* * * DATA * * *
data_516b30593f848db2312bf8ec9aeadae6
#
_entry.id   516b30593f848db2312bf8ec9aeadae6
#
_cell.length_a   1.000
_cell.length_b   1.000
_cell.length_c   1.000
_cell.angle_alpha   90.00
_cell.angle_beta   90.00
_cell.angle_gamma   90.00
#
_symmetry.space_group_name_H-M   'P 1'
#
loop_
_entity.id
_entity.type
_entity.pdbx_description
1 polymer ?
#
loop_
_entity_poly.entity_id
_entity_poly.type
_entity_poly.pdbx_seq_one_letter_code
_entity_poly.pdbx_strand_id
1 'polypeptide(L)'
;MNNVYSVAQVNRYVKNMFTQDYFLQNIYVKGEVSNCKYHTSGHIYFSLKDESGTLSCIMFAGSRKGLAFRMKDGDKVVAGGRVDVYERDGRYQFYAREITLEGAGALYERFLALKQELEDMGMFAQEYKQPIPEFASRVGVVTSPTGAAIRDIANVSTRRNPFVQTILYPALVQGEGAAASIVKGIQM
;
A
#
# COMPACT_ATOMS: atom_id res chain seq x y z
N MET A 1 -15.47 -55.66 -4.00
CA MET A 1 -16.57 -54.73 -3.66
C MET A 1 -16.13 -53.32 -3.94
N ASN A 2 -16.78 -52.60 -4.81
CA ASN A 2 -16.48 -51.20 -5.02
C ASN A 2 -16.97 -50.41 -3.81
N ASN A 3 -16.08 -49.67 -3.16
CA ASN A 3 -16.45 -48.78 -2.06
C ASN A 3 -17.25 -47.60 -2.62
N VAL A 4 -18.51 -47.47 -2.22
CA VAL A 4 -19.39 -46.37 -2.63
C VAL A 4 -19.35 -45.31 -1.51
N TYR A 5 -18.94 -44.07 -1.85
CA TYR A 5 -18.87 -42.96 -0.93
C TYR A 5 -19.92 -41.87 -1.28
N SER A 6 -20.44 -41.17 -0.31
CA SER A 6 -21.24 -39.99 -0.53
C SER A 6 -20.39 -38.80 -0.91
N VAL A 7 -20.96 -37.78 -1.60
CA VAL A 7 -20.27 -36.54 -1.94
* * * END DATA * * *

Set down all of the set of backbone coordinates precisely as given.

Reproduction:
data_516b30593f848db2312bf8ec9aeadae6
#
_entry.id   516b30593f848db2312bf8ec9aeadae6
#
_cell.length_a   1.000
_cell.length_b   1.000
_cell.length_c   1.000
_cell.angle_alpha   90.00
_cell.angle_beta   90.00
_cell.angle_gamma   90.00
#
_symmetry.space_group_name_H-M   'P 1'
#
loop_
_entity.id
_entity.type
_entity.pdbx_description
1 polymer ?
#
loop_
_entity_poly.entity_id
_entity_poly.type
_entity_poly.pdbx_seq_one_letter_code
_entity_poly.pdbx_strand_id
1 'polypeptide(L)'
;MNNVYSVAQVNRYVKNMFTQDYFLQNIYVKGEVSNCKYHTSGHIYFSLKDESGTLSCIMFAGSRKGLAFRMKDGDKVVAGGRVDVYERDGRYQFYAREITLEGAGALYERFLALKQELEDMGMFAQEYKQPIPEFASRVGVVTSPTGAAIRDIANVSTRRNPFVQTILYPALVQGEGAAASIVKGIQM
;
A
#
# COMPACT_ATOMS: atom_id res chain seq x y z
N MET A 1 -15.47 -55.66 -4.00
CA MET A 1 -16.57 -54.73 -3.66
C MET A 1 -16.13 -53.32 -3.94
N ASN A 2 -16.78 -52.60 -4.81
CA ASN A 2 -16.48 -51.20 -5.02
C ASN A 2 -16.97 -50.41 -3.81
N ASN A 3 -16.08 -49.67 -3.16
CA ASN A 3 -16.45 -48.78 -2.06
C ASN A 3 -17.25 -47.60 -2.62
N VAL A 4 -18.51 -47.47 -2.22
CA VAL A 4 -19.39 -46.37 -2.63
C VAL A 4 -19.35 -45.31 -1.51
N TYR A 5 -18.94 -44.07 -1.85
CA TYR A 5 -18.87 -42.96 -0.93
C TYR A 5 -19.92 -41.87 -1.28
N SER A 6 -20.44 -41.17 -0.31
CA SER A 6 -21.24 -39.99 -0.53
C SER A 6 -20.39 -38.80 -0.91
N VAL A 7 -20.96 -37.78 -1.60
CA VAL A 7 -20.27 -36.54 -1.94